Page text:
It is a mathematical fact that the casting of this pebble from my hand alters the centre of gravity of the universe.

- Thomas Carlyle, Sartor Resartus III

That's right suckers. Mr. Austin defied the perils of gravity from 11,000 feet and jumped from an airplane, on purpose. My writing this now means I'm ok, obviously, so all you weak of hearts can just relax ok?

Yes it was exciting and thrilling and a little frightening. I say a little frightening because honestly I've been more afraid of other things in my life, which is weird I know, but I was also with my family and professionals so I knew I'd be ok. I never had foreboding thought enter my head, just the anticipation of freefall and the gentle calm of the parachute ride down.

Let me back up a little. For Mrs. Austin's brother's 30th birthday, we got a skydive with video. He and his wife have been once before and loved it so we thought a good gift would be to send him again. Mrs. A then does her damnedest to talk me into going along with her brother. She says it will be fun and she's a little bewildered that I'm not chomping at the bit to go along. (That's a pervasive theme throughout, and you'll see in a little bit.) So finally I agree to go, just a couple days ago actually, and our jump was Friday.

The the big day rolls around and we all head down to a little town outside San Marcos called Fentress where Skydive San Marcos is located. If you don't know Texas, San Marcos is home of the outlet mall between Austin and San Antonio. San Marcos is close the New Braunfels, home of the world famous Schlitterbahn Waterpark.

Anyway. We get there, sign up and wait for almost 2 hours before it's our turn to go. In all fairness, you have to remember that it's not like a ride at Six Flags. One plane can only hold so many people and after a while that plane needs gas. LMA went with us and had a pretty good time running around being cute and what not, like usual. All things aside, it was a good day for her. She was fun and friendly and more well behaved than any day we could remember.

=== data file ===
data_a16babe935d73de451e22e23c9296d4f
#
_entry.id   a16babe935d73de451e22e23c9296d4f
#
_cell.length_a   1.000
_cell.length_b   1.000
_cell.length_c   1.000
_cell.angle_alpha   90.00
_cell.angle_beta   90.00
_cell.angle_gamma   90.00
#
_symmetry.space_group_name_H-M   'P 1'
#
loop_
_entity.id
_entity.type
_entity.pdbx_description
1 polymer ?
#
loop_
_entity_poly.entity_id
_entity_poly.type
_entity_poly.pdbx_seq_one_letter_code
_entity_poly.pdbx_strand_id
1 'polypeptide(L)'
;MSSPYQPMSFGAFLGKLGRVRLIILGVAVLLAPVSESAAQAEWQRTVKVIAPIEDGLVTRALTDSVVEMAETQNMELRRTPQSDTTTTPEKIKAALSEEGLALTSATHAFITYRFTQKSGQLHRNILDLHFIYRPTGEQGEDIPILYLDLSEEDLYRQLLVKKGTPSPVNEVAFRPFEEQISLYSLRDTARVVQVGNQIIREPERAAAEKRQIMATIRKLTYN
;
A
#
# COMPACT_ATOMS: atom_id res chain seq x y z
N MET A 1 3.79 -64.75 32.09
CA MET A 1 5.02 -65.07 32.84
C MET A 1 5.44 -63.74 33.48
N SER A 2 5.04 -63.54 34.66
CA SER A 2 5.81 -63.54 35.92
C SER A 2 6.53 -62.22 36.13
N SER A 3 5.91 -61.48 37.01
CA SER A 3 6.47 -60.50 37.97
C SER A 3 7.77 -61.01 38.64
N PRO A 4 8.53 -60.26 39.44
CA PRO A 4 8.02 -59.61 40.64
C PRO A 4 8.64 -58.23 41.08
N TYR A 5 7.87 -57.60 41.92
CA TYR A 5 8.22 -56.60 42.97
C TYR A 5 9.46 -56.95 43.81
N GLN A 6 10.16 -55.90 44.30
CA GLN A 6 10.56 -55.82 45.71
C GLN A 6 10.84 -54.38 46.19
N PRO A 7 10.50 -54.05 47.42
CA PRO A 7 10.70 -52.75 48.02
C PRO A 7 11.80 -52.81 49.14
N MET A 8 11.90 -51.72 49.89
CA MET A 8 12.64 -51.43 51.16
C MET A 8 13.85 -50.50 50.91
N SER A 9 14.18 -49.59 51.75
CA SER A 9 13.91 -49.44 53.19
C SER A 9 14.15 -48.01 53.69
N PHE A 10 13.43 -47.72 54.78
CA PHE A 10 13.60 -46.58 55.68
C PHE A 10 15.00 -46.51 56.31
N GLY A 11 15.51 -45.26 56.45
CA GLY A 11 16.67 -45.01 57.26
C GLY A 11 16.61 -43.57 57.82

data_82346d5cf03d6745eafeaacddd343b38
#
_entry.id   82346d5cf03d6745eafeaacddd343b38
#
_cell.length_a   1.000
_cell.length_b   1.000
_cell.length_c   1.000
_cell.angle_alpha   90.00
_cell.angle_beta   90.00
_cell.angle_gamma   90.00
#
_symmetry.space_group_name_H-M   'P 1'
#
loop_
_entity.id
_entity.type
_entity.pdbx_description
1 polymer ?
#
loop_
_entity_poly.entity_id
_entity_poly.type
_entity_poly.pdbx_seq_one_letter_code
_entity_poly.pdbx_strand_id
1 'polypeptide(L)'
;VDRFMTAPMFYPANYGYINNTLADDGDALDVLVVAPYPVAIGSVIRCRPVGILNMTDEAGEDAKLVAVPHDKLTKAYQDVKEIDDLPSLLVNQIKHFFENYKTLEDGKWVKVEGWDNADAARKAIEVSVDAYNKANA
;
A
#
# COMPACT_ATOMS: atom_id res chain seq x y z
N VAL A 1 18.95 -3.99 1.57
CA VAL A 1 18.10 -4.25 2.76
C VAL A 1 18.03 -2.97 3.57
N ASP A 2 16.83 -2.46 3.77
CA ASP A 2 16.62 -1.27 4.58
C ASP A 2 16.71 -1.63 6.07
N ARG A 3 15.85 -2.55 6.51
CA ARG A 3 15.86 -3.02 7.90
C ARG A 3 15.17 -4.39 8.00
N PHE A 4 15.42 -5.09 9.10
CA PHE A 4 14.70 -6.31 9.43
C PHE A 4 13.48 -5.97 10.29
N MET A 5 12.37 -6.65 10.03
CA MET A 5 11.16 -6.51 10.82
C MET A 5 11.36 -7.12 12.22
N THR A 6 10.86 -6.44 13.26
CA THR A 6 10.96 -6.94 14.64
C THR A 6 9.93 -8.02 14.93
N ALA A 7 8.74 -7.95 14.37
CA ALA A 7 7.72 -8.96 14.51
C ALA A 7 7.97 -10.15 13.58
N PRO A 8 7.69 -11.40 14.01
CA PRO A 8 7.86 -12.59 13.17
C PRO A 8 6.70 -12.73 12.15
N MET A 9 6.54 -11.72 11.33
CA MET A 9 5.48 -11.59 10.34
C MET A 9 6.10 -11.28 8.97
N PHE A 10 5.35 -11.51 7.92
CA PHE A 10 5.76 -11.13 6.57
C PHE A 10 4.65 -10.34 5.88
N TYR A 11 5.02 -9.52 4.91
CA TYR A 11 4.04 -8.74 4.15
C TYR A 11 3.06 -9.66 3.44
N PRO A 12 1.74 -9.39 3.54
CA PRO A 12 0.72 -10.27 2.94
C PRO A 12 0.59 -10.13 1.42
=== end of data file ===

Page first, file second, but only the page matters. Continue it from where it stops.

If only they made parachutes that small.

So now it's our group's turn to go. We get on our jump suits and get our 10 minutes worth of training, which boils down to the tandem jumpers saying "Please don't get in my way" but they were all very good and friendly and informative. Seriously though, when you're already falling from an aircraft, are there things you can do to mess the situation up further? I would think my actions lend to the falling coming to and end rather than perpetuating it.

Just for legal purposes I'm sure. I'M SURE!!

I can't really describe the calm I felt as I donned my jumpsuit and harness. As mentioned before, I was without the feelings of apprehension and dread. Even comically, there weren't the signs around the office saying "Jumps without a fatality: 27" although getting onto the plane the tandem jumpers were very quick to ask each other the last time they had to pull the reserve chute, which I thought was endearing at most.

No no, there's two O's in Goose.

So the three of us headed for the plane, brother-in-law and sister-in-law practicing their altimeter check/rip cord pull Martha Graham moves until the last second. I had little to worry about, they had their own fate in their hands really, so I could understand them feeling a little trepidacious. I did poke fun at them a lot, watching them mime their actions to be as if there was an audition for the Met in 15 minutes.

Like lambs being led to slaughter...